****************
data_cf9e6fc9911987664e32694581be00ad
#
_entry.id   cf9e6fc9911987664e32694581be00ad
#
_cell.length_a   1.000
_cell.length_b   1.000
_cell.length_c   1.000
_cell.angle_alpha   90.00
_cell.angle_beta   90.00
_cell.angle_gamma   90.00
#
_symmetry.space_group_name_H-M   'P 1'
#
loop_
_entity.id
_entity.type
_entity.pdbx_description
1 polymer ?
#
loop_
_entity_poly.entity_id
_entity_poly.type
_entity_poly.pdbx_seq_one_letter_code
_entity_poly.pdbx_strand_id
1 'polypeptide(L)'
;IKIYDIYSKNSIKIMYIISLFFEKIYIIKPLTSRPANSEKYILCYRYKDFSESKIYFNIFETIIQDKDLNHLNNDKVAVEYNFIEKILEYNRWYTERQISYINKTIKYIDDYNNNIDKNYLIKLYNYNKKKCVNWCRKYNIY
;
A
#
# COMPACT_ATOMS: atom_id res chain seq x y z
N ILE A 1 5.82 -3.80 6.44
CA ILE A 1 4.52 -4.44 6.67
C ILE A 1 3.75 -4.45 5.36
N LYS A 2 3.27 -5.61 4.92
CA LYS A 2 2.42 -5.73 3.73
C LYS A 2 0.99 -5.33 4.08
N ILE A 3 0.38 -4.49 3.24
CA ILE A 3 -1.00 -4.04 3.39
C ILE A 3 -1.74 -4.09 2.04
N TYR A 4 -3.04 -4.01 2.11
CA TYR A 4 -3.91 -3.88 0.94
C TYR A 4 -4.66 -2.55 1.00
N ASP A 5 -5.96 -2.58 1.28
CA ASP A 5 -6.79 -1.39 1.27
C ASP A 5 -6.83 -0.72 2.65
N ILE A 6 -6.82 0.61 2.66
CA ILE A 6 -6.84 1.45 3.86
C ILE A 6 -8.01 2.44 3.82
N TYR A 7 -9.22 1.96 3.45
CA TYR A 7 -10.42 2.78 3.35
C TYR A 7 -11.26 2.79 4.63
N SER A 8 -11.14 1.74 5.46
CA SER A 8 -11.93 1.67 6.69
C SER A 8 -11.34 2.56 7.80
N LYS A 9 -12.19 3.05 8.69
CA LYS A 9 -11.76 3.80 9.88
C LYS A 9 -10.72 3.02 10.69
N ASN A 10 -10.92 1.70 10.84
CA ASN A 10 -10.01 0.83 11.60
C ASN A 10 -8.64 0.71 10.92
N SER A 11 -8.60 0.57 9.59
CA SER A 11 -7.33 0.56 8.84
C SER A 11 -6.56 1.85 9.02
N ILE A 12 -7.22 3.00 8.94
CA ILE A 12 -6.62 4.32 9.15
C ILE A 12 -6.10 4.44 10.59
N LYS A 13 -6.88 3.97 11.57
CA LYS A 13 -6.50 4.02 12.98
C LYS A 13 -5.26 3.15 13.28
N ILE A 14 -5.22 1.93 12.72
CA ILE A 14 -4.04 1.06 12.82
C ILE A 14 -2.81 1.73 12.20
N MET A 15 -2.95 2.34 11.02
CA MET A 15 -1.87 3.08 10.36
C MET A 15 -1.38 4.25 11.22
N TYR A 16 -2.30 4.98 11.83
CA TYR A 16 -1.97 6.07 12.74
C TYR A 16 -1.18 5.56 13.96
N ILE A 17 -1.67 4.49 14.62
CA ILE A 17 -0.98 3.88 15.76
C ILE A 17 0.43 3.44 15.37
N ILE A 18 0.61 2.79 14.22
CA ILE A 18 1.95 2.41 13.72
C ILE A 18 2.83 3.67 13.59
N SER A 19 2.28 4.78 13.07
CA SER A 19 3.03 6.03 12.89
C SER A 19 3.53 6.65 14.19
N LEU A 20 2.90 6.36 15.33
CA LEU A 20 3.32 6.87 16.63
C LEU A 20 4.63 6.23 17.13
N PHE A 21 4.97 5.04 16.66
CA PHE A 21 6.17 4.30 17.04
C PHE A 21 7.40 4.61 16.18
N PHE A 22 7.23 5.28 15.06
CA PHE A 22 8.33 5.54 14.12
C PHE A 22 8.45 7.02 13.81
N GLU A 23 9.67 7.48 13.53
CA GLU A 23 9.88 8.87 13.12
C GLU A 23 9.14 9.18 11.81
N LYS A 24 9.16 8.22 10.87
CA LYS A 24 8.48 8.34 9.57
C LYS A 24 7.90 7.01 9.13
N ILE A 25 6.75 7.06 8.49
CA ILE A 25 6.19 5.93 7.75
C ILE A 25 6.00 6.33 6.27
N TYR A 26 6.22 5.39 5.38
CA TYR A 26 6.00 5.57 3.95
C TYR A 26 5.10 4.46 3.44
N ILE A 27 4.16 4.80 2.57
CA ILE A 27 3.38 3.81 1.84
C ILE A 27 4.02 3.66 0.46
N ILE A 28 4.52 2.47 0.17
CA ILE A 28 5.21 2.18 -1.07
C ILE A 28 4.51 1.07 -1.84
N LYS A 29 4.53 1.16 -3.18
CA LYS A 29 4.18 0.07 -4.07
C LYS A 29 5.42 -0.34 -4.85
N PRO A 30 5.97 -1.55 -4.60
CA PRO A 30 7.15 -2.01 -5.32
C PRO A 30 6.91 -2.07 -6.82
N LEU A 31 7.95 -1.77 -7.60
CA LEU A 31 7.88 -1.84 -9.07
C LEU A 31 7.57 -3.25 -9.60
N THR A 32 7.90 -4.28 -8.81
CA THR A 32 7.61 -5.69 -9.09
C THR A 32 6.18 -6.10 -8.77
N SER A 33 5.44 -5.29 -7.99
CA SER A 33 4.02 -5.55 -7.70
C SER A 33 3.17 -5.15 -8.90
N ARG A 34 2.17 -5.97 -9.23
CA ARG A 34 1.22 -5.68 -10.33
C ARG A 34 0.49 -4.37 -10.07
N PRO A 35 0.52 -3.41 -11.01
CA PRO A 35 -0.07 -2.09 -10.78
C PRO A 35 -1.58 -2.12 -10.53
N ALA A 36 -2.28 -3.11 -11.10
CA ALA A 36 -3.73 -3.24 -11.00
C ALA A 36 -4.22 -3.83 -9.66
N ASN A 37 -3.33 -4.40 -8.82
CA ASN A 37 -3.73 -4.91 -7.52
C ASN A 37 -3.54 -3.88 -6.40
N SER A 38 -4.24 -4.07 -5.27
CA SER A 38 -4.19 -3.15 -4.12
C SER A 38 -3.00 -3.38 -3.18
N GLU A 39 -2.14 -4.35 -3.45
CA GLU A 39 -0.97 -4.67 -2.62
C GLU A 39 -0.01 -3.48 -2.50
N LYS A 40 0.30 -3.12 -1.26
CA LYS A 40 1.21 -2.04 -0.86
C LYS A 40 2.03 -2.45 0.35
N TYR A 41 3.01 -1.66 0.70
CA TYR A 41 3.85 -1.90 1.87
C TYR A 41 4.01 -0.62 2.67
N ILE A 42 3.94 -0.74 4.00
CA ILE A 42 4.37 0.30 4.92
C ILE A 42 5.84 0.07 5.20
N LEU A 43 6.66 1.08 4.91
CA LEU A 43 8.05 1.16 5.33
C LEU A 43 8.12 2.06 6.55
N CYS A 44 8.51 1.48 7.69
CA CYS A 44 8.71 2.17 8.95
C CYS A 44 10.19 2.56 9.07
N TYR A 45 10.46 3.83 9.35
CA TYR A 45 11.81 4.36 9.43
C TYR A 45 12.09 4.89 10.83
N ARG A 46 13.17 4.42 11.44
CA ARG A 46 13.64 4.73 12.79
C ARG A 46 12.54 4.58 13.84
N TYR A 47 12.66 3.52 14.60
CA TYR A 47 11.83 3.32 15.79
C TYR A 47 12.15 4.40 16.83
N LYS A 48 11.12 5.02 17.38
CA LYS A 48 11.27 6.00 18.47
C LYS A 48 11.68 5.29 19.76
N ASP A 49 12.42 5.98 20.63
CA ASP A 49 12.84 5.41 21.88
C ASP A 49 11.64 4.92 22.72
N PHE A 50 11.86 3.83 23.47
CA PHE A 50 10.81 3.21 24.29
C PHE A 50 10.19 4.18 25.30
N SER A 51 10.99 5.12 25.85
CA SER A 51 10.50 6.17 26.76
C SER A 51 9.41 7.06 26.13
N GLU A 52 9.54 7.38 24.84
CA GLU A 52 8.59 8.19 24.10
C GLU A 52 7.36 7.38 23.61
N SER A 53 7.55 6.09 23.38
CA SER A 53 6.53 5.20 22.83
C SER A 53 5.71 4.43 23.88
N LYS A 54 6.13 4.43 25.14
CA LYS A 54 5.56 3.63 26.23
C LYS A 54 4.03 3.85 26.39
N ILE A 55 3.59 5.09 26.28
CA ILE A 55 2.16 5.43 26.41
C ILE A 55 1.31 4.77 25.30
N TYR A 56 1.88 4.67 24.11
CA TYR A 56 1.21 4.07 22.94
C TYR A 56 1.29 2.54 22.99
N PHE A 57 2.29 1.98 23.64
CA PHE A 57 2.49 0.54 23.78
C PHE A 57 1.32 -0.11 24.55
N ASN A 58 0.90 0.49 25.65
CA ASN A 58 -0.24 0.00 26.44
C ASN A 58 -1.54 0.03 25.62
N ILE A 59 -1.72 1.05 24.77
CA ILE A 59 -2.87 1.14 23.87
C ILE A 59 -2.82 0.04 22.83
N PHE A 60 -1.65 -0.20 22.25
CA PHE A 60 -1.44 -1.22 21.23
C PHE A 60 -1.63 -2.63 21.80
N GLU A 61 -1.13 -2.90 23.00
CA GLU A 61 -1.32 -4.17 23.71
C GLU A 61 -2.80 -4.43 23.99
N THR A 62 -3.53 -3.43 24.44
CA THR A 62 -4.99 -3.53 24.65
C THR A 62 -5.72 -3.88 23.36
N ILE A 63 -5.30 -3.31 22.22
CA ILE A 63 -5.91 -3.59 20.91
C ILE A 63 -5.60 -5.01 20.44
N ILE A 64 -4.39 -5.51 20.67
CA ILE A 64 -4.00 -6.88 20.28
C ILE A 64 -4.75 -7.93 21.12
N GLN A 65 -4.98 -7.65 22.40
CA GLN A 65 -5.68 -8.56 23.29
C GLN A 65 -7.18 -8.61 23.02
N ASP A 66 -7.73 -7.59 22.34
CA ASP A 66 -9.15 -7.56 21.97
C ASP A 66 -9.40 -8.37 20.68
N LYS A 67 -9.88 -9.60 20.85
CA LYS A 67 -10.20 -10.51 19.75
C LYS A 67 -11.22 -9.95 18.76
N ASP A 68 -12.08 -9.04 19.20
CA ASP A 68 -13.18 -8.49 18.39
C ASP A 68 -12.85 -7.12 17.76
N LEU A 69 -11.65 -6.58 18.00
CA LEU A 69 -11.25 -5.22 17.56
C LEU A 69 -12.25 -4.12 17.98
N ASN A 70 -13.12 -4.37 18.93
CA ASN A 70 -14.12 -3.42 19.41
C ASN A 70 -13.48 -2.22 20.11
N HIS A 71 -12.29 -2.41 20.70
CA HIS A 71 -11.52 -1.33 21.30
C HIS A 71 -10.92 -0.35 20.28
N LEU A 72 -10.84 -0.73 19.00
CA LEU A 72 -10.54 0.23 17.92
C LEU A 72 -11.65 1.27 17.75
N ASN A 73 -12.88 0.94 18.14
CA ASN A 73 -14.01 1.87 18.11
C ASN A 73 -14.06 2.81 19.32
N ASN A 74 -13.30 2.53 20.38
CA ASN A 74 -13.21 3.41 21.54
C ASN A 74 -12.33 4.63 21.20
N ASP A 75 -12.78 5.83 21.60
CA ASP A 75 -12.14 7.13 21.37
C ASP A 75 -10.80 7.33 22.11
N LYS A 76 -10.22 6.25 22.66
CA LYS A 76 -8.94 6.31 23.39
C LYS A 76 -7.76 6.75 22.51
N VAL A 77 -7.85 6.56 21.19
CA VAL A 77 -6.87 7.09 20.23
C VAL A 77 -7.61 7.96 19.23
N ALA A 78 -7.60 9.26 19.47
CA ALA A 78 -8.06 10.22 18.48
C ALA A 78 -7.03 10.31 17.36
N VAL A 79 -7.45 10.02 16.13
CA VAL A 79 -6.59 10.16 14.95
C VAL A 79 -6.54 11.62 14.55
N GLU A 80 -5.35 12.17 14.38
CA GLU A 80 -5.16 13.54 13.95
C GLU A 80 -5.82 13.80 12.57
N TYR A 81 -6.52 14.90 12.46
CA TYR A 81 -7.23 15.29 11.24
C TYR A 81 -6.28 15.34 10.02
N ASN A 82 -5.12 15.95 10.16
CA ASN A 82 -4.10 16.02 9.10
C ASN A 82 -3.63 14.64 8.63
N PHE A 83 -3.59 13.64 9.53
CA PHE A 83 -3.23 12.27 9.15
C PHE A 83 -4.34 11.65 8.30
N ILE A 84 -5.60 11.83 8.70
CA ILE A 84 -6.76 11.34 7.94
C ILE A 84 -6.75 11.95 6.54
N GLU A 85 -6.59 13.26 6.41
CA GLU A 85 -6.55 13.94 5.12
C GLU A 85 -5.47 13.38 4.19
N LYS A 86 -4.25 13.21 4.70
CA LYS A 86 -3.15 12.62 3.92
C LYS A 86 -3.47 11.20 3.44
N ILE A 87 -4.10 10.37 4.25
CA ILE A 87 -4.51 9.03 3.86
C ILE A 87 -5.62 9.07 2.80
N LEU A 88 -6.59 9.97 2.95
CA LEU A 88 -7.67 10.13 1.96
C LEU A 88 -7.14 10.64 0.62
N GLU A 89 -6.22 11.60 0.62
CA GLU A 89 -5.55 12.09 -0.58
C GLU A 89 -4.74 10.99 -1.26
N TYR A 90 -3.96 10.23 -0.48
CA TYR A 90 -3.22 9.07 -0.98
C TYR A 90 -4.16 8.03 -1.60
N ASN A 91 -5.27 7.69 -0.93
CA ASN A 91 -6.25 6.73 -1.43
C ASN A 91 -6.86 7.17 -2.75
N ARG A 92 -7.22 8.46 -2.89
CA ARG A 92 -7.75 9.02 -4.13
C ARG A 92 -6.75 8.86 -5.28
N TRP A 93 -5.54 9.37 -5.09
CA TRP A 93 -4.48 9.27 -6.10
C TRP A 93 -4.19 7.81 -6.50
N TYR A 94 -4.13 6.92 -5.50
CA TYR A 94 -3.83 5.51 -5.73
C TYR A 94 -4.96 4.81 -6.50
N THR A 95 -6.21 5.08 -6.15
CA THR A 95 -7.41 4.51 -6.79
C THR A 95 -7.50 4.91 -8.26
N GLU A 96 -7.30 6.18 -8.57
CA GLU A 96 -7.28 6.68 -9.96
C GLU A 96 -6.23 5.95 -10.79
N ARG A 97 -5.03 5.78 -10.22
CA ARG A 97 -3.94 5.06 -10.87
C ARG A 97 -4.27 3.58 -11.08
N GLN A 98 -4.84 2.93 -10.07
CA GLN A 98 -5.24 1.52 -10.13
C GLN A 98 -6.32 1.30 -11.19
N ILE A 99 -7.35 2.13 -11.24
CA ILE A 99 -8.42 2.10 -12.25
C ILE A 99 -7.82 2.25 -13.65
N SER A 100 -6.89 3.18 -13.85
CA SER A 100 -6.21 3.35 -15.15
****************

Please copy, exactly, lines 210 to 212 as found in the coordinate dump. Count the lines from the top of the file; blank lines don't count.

C PHE A 60 -1.63 -2.63 21.80
N GLU A 61 -1.13 -2.90 23.00
CA GLU A 61 -1.32 -4.17 23.71